top of page

When to diet

As we get ready to kick off our Nutrition Kickstart for 2020 and as many others around the world develop a goal to lose weight, change their body, or become healthier in the new year, it's important to understand if you're in the right place to diet, or if you should think about a reset first.

Generally, all individuals have two goals when changing body composition: gain weight (muscle generally), or lose weight (fat generally). However, people often forget the critical middle step between these two changes in body composition, called maintenance. When moving into a “massing” stage, where your body is in a calorie surplus, or a “cutting” stage, where your body is in a caloric deficit, you have to earn it – making sure your body metabolism is ready to support these changes.

Laurie Christine King uses a great example when talking about being in a caloric deficit.

● You’re stranded on an island and all you have is a single backpack of food. Due to the circumstances you would be forced to ration every bit of that food you have in order to survive.

While in a long-term calorie deficit, your body begins to believe it is in this type of “survival” mode, where it must learn to conserve and be efficient with the little amount of energy it is receiving. Similarly, although you might not believe it, eating in a caloric surplus can have similar effects. At some point your body recognizes a calorie surplus and slows or altogether stops weight gain. This is a great example of why you must have specific times of “dieting" or "massing” and specific times of “maintenance”.

When trying to lose weight, many might see a stall in their progress. This is usually due to being in a calorie deficit for too long. Weight loss phases should only last 4-12 weeks at a time and should only happen one or two times a year. The other time should be spent at maintenance calories or even a surplus if you are trying to build muscle. Yep that’s right, you have to eat in order to build muscle!

when shouldn't you diet?

- If you have just had surgery or a baby

- Women, if you are missing your menstrual cycle

- If you have a low sex drive, or difficulty with arousal

- Low energy, difficulty recovering from workouts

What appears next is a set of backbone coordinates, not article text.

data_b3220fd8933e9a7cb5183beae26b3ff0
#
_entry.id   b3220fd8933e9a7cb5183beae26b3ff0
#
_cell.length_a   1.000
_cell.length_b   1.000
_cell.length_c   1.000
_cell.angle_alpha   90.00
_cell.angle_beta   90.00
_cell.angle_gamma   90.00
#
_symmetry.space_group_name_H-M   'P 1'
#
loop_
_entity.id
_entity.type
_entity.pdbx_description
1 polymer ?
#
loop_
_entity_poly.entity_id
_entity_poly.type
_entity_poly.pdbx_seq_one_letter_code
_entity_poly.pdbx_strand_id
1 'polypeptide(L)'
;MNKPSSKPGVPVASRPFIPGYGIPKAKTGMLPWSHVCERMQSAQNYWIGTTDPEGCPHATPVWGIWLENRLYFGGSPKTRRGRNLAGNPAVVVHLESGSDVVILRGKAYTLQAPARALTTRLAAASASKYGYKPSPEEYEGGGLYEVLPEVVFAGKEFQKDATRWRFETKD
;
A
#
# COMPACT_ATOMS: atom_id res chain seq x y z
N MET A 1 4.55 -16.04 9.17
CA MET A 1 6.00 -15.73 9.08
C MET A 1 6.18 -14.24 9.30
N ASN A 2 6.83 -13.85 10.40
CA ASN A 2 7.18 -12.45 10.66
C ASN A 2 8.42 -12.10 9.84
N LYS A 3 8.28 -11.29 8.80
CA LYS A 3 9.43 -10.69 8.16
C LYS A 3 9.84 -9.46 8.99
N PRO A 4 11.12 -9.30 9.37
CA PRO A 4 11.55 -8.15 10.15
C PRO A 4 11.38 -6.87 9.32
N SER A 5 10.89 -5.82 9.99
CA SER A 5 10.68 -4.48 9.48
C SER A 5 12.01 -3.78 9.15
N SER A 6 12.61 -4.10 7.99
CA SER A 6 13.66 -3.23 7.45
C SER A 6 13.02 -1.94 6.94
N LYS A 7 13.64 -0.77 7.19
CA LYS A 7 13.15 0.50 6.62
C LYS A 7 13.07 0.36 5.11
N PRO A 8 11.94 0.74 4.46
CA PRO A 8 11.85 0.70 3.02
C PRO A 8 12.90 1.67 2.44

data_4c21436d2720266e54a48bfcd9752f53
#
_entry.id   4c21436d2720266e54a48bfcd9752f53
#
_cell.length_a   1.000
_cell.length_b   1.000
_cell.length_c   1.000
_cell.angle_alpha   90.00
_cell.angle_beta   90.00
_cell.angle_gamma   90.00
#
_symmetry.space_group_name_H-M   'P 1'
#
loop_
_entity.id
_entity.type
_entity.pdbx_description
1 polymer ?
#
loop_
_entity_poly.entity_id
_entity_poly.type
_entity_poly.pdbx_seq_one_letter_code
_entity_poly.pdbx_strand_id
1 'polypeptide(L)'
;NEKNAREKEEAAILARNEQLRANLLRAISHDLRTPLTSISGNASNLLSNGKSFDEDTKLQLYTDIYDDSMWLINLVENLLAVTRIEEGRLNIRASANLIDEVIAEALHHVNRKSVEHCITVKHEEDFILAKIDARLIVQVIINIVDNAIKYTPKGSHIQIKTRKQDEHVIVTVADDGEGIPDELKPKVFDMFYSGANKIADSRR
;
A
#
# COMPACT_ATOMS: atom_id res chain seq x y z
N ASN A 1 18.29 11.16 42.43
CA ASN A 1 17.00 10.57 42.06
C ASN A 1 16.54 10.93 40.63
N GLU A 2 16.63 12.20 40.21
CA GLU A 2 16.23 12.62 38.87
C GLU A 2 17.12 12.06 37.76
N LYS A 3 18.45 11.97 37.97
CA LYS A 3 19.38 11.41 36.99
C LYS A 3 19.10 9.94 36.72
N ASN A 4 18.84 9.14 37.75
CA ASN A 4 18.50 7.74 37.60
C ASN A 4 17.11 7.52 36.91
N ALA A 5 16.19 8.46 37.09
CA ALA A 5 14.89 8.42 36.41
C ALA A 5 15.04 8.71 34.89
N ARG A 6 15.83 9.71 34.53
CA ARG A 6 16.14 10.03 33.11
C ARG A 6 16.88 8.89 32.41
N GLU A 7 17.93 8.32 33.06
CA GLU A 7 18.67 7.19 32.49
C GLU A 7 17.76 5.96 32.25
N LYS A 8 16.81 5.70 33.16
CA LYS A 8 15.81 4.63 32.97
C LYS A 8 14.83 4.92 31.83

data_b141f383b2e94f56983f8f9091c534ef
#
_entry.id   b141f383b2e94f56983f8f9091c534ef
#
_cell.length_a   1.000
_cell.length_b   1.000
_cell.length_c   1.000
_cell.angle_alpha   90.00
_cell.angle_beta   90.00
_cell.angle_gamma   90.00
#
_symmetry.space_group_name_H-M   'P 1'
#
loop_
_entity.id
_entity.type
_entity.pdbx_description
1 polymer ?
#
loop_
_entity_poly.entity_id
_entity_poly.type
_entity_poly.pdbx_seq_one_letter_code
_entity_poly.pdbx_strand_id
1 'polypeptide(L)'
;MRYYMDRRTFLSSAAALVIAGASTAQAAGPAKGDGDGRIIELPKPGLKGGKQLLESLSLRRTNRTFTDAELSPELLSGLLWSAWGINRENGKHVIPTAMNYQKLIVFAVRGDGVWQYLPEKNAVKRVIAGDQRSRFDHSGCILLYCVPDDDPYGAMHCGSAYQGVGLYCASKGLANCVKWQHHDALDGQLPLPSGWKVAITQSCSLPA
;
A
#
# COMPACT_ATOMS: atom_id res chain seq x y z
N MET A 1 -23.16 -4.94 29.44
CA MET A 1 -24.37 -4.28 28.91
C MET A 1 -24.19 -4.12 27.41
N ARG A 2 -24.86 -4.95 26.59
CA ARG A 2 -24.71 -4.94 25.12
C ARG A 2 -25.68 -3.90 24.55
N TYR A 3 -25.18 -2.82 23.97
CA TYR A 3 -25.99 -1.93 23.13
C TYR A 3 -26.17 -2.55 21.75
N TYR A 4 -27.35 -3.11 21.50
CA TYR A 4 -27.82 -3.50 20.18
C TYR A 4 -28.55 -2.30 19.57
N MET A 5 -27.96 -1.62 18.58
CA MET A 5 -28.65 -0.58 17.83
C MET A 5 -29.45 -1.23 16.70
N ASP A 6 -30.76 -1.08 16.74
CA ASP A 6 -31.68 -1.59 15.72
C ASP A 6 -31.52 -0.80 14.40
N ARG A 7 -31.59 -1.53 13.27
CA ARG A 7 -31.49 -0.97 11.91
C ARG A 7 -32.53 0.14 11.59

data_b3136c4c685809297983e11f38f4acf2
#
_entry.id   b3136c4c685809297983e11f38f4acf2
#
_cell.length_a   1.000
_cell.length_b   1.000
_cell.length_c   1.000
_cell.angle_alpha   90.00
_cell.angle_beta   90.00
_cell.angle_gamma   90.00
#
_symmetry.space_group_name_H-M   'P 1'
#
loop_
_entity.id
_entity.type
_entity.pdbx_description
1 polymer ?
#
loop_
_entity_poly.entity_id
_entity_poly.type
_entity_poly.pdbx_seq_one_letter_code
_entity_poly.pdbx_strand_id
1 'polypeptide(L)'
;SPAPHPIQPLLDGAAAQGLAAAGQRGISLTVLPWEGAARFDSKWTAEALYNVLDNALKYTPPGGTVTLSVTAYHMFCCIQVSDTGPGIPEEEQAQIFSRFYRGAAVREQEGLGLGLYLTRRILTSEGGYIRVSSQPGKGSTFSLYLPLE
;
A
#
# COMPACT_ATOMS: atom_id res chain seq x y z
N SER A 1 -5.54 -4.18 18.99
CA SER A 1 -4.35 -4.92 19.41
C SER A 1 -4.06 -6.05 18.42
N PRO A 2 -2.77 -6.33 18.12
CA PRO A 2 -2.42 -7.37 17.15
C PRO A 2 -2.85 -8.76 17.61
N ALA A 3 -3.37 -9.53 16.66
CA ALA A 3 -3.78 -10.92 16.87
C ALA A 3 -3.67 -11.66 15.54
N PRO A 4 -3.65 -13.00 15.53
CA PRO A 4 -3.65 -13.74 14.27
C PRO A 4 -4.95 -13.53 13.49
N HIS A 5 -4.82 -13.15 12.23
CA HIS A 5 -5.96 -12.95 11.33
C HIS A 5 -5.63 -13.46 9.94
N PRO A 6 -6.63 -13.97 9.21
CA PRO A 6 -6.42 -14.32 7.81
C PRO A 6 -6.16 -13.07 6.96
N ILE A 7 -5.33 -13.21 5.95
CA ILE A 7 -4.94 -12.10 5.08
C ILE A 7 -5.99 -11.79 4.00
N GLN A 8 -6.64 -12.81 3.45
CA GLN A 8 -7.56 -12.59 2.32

- If you’re chronically hungry

- If you’re never feeling hungry

- Poor sleep, waking up multiple times a night

- Feeling like crap in the gym

- Poor gut health or digestion issues

- Hair loss

- Mood issues, hormonal imbalance

- If you have been eating less than maintenance calories for the last 3-4 months.

Now, if you find that you meet some of the criteria above, or when you evaluate your daily intake and it appears to be far too low and has been for some time, it’s important to slowly re-evaluate your eating habits and coming out of your diet or calorie surplus. If you add the calories back in or cut them out too quickly, your body will yo-yo in the opposite direction. It’s best to slowly add back or remove calories 100-200 calories each day, a week at a time, and track how your body reacts. Once you’ve got a stabilized and healthy maintenance eating plan, maintain that for at least 6-12 weeks to allow your body to return to balance before re-engaging on a cut or mass phase.

What do maintenance calories typically look like?

Men: Maintenance calories for men can vary depending on the person and their activity level, but most can handle over 2500 calories per day.

Women: Usually, women's metabolisms can handle well over 1800 cals per day

The thing is guys, we can’t constantly keep our bodies in a deficit or surplus. In order to reach your goals, you need to have a plan. You can't keep pulling from an empty tank. Eventually, if you do, there won't be anything else to pull from.

If you need help with your nutrition or knowing if/ when you should be dieting talk with us next time you're in the gym, or email us . We are here to help you reach your goals, whatever those may be!

54 views0 comments

Recent Posts

See All
bottom of page